Skip to content

Large Pie To Go

If most men, as Henry David Thoreau pointed out, lead lives of quiet desperation, it isn’t because there aren’t alternatives. I was pondering this the other day after a guy asked me for directions to Lucali Pizzeria (which is only a few blocks from my apartment) and then added “that’s the place where the two guys were knifing each other in the street, right?” Lucali is one of those elitist pizza joints that’s exclusive to this city and gets rave reviews by everyone from Pizza Weekly to French Vogue. It’s very authentic, whatever that means – limited seating, cash only, bring your own bottle, etc. The pies are made by two guys working behind a stone counter in a setting that looks as though staged for The Pizza Merchant of Abruzzo. I tried to get in on my birthday a few years back and was told by the young hostess that there was a two hour wait and they were closing in an hour and a half. I made it in eventually, a few weeks later. Good pizza, yeah, but I wondered if all the hype and expectation didn’t overshadow the tomato sauce.

But back to the knives. My immediate neighborhood has become something of a mecca for knife-related incidents. This seems unusual, as it’s a relatively safe area with a police precinct tucked in between bakeries and dry cleaners. A few years back a middle aged radio personality living in a nearby brownstone was knifed to death by an underage kid whom he solicited on Craig’s List to “suffocate” him. This incident, ugly as it was, seemed to fall loosely under the category of “had it coming,” as the older dude was plying the lad with vodka and cocaine before Junior went Benihana on him. But the Lucali incident, save overtly violent overtones, also served as reminder of why I moved here from San Francisco. As reported by the New York Post, the bloody dispute broke out last month “between Lucali pizzeria owner Mark Iacono and Benny Geritano after Geritano accused the pizza man of trying to steal his lover.” The lover in question? 37 year-old greeting card shop owner Annette Angeloni. Screw the thin crust and sublime mozzarella – these three names are the only authentication I ever needed from Lucali. Response to the incident was indicative of the hood’s makeup and the newer wave of gentrification that’s mixed, mostly peacefully, with the old Italian holdouts. Those new to the neighborhood commented with shock that the nice owner of their Time Out New York favored pie shop might be associated with such violence. Older residents were a bit more matter of fact in their appraisal, with one describing the neighborhood from the ’50s through the ’70s as a “wiseguy playground.”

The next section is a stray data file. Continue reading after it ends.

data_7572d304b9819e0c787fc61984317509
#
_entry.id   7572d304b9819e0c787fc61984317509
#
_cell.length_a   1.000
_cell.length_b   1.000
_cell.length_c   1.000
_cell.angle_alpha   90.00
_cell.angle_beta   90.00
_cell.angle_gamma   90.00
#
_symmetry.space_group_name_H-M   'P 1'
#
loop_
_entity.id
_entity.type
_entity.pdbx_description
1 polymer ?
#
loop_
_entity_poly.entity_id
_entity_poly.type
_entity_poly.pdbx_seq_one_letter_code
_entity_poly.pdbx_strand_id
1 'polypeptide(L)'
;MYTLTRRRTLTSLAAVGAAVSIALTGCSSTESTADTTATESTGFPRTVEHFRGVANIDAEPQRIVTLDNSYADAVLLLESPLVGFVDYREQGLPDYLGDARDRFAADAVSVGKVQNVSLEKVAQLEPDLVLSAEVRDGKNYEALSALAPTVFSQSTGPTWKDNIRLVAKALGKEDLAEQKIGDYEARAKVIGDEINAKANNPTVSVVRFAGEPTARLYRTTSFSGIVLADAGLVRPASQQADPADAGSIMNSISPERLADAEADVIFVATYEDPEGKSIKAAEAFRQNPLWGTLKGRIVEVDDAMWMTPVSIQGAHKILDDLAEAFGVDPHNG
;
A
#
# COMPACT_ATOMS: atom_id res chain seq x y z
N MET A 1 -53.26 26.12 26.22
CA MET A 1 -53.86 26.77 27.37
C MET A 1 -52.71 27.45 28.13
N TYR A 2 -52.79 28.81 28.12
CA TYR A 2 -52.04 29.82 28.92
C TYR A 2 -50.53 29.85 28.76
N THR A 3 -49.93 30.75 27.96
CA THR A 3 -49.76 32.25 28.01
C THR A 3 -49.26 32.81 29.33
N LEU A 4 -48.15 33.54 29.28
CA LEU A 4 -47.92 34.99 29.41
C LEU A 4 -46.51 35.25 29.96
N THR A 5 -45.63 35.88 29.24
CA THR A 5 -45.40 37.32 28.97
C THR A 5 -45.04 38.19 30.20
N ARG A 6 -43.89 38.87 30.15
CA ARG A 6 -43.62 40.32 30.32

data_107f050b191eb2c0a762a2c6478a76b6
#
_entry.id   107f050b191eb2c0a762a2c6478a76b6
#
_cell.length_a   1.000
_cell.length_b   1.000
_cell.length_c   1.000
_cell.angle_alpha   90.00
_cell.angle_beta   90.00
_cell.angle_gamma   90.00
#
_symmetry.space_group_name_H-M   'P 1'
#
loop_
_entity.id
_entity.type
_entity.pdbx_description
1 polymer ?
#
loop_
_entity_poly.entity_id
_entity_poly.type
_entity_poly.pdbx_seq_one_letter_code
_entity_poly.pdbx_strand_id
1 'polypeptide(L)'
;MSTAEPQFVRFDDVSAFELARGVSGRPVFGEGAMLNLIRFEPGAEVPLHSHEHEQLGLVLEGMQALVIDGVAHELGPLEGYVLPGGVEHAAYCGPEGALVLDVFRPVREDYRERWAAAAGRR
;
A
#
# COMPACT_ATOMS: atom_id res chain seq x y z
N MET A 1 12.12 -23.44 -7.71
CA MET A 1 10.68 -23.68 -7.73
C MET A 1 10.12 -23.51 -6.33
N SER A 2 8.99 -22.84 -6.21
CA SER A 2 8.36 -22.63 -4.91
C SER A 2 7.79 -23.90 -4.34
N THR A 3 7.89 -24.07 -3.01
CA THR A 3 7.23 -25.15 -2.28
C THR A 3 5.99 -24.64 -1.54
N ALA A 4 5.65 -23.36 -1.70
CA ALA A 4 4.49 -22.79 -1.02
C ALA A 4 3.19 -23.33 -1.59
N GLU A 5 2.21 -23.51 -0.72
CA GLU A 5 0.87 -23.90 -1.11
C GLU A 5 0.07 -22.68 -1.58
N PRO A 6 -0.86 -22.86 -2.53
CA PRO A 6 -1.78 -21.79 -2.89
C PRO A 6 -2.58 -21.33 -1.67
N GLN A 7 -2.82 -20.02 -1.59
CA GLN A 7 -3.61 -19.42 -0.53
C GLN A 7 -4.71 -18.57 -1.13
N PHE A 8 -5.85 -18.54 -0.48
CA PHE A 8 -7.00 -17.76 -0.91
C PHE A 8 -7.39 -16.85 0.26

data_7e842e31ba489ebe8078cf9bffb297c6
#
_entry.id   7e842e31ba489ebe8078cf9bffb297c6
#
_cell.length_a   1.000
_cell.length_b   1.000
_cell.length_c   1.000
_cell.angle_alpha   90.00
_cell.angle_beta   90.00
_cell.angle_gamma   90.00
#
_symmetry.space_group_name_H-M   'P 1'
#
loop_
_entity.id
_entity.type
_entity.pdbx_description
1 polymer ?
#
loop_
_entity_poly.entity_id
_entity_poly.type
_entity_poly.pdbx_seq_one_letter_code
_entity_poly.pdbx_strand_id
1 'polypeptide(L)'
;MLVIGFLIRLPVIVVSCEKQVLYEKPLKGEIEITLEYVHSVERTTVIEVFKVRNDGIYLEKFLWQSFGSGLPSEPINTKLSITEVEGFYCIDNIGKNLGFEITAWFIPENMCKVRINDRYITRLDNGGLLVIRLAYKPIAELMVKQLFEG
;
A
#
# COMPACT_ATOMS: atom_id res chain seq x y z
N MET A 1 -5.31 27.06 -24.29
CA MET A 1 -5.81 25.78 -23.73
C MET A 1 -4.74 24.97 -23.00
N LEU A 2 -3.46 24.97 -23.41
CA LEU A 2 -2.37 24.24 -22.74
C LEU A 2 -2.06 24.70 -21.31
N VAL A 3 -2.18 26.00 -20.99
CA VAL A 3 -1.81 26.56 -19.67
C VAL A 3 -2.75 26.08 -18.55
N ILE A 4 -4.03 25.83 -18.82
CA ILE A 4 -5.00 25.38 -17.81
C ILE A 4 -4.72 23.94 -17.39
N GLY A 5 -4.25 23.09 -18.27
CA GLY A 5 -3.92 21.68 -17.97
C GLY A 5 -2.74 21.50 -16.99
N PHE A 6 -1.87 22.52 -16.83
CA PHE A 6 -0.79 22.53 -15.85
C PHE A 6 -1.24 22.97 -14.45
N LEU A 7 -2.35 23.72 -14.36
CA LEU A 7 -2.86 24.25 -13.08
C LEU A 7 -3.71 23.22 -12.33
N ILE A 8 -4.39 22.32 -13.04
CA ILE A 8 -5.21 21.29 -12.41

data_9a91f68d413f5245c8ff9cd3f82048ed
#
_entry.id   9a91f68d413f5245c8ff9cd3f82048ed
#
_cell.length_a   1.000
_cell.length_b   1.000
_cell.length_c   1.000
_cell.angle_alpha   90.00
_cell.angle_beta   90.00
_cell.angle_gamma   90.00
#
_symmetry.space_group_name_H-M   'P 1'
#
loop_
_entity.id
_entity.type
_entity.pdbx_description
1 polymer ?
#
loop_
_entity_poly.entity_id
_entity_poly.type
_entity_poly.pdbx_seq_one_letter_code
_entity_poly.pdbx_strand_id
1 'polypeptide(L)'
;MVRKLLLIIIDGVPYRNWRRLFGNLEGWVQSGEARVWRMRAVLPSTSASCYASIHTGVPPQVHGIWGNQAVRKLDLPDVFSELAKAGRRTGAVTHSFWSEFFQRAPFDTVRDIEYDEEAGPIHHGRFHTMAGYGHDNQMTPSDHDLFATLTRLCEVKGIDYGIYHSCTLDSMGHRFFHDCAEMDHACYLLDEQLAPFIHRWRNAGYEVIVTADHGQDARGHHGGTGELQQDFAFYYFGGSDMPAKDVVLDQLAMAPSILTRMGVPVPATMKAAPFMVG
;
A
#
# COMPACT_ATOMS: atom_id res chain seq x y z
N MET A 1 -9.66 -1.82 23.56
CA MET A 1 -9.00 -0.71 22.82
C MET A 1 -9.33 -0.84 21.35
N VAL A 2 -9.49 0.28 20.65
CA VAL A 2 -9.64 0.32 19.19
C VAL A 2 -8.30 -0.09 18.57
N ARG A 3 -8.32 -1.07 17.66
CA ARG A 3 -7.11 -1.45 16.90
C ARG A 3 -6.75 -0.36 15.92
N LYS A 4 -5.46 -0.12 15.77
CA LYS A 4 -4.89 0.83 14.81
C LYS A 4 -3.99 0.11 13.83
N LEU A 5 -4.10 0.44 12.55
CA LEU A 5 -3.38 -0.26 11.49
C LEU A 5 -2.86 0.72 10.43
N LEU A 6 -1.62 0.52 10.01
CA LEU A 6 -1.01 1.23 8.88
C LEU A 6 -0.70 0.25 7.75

I should qualify my remark about moving here for this sort of thing. I in no way mean to advocate knife violence, and think it’s a phenomenon best confined to Britain, where they don’t have the sense to supply their criminals with guns to more efficiently do away with each other. But, as Harry Callahan once noted, “there’s nothing wrong with shooting as long as the right people get shot.” The same can be applied, sort of, to the two knife-related incidents mentioned above. Shit happens in the city, with good and bad connotation equally applied. It’s why most people live here. Within that setup, one hopes that the bad shit is mostly confined to those with some stake in the matter. It’s when pizza shop patrons get held up at knife-point, or wandering youths start slashing indiscriminately, that I start to worry. Those wishing to label me a naive white kid from the streets of Marin County should feel free to do so. They don’t even know where Marin County is around here, and in the meantime I’m enjoying the pizza.

Print Friendly, PDF & Email


  1. Dad wrote:

    The pizza place where La Felce used to be is the most popular restaurant in North Beach…I understand that their pizza is f**ing fantastic. Not sure if that place has anything to do with Brooklyn, but it is an interesting side bar.


    PS: I kind of remember who Henry David Thoreau was (and the comment that all men lead lives of quiet desperation.) Did he live to Eighty two? I could tell him something about that remark!!

    Saturday, May 14, 2011 at 6:34 pm | Permalink
  2. admin wrote:

    Thoreau died at 44, desperately quiet and looking like shit (if the Wikipedia-posted daguerreotype image of him at 38 is an accurate representation.)

    Wednesday, May 18, 2011 at 4:03 pm | Permalink

Post a Comment

Your email is never published nor shared. Required fields are marked *